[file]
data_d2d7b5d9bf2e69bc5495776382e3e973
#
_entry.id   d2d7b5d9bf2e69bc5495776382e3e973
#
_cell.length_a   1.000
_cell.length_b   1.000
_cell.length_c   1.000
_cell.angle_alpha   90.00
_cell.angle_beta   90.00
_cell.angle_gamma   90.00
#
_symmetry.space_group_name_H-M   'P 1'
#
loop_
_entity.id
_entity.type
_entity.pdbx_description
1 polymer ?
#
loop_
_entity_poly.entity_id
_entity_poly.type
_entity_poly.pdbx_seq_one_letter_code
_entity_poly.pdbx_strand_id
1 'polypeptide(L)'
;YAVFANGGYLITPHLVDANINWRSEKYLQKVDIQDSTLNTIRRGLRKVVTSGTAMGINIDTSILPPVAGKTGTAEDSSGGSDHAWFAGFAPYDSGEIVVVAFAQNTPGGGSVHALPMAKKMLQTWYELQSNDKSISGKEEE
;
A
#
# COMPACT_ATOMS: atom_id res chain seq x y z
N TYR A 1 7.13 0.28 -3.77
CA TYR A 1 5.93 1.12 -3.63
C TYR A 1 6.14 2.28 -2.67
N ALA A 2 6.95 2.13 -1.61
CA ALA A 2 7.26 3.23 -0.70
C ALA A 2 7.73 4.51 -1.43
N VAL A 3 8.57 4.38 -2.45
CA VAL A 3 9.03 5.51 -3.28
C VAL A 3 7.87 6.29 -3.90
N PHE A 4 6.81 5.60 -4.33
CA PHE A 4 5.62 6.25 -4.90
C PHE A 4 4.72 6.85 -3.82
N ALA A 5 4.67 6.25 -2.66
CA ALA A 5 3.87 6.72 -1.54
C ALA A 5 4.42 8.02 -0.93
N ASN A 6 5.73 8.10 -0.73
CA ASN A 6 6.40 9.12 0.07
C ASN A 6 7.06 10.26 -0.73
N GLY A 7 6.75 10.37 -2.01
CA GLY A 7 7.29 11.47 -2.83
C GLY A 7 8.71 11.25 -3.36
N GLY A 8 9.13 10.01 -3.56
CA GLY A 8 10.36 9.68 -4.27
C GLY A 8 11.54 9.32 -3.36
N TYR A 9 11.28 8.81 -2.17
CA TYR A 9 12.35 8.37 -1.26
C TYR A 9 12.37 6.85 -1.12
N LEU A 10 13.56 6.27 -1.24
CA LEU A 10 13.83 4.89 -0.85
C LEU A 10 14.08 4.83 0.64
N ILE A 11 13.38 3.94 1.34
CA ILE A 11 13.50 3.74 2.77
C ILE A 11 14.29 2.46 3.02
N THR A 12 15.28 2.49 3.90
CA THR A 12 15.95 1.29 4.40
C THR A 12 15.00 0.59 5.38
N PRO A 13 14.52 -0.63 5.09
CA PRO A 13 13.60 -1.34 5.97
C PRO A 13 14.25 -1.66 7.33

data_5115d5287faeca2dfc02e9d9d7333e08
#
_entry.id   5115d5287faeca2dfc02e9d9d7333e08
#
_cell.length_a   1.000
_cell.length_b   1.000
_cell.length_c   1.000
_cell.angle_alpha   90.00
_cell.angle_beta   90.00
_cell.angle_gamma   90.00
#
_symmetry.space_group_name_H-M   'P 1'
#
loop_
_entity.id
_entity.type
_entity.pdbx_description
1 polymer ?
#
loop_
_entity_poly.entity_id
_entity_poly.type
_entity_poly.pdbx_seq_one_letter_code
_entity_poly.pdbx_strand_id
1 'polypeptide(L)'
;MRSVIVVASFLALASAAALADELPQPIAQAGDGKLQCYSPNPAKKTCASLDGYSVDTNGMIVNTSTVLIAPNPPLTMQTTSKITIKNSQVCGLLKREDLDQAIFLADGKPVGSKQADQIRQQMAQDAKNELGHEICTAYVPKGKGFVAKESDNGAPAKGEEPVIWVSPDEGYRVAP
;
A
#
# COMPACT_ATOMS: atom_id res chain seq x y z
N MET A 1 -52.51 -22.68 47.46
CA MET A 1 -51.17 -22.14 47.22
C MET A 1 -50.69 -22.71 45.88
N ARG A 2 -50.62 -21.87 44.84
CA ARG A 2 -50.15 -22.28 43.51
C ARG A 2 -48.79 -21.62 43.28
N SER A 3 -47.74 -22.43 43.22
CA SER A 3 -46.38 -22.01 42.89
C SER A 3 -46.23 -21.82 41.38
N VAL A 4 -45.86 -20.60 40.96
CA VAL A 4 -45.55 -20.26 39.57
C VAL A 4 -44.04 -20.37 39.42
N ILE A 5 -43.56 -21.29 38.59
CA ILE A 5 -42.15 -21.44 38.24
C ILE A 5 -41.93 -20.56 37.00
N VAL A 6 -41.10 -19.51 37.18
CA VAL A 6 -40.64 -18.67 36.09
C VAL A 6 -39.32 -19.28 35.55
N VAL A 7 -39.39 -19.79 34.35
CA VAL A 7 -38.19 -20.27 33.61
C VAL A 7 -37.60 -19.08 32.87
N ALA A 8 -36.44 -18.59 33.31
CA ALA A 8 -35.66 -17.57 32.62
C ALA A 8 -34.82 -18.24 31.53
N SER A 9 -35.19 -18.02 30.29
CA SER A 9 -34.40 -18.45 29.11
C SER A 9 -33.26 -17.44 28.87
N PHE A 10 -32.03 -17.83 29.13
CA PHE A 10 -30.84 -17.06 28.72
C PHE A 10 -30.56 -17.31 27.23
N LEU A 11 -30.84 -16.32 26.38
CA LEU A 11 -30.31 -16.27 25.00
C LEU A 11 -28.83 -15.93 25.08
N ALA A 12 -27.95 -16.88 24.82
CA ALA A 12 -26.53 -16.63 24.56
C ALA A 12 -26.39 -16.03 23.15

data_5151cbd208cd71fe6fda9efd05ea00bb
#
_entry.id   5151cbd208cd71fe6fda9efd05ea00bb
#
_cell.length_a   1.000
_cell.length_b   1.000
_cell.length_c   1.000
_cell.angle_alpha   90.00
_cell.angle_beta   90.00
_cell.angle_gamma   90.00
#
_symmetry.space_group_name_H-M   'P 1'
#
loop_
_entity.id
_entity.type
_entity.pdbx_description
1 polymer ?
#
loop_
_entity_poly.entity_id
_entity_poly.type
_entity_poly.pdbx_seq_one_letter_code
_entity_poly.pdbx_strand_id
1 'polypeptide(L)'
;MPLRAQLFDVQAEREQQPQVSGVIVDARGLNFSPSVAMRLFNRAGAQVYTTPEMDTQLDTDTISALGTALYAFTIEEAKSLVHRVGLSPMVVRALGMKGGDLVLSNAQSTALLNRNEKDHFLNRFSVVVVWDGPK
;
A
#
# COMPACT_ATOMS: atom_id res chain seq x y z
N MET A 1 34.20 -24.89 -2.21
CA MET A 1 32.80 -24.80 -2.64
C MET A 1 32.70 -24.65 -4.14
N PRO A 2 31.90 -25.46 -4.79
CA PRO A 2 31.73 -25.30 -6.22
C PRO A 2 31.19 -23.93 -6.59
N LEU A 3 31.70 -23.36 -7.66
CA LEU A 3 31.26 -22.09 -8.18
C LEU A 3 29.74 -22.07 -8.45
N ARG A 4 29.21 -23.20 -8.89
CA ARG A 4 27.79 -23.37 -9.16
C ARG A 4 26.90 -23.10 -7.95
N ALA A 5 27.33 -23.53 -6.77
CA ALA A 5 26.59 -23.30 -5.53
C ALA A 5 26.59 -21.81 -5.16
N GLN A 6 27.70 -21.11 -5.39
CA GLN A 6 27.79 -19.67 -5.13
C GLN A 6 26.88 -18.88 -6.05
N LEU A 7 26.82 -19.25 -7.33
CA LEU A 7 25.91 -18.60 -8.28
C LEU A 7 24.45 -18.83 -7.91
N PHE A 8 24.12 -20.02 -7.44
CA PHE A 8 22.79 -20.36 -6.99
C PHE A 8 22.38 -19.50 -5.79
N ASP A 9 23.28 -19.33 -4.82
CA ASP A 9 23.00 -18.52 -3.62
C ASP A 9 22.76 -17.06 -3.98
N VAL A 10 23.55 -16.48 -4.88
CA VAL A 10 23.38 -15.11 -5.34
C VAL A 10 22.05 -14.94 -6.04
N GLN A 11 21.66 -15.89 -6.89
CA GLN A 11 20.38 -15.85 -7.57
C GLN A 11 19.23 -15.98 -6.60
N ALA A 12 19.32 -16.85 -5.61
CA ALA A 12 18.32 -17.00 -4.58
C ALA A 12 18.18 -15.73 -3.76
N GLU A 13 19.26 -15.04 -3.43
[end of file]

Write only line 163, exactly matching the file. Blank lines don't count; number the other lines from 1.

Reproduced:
A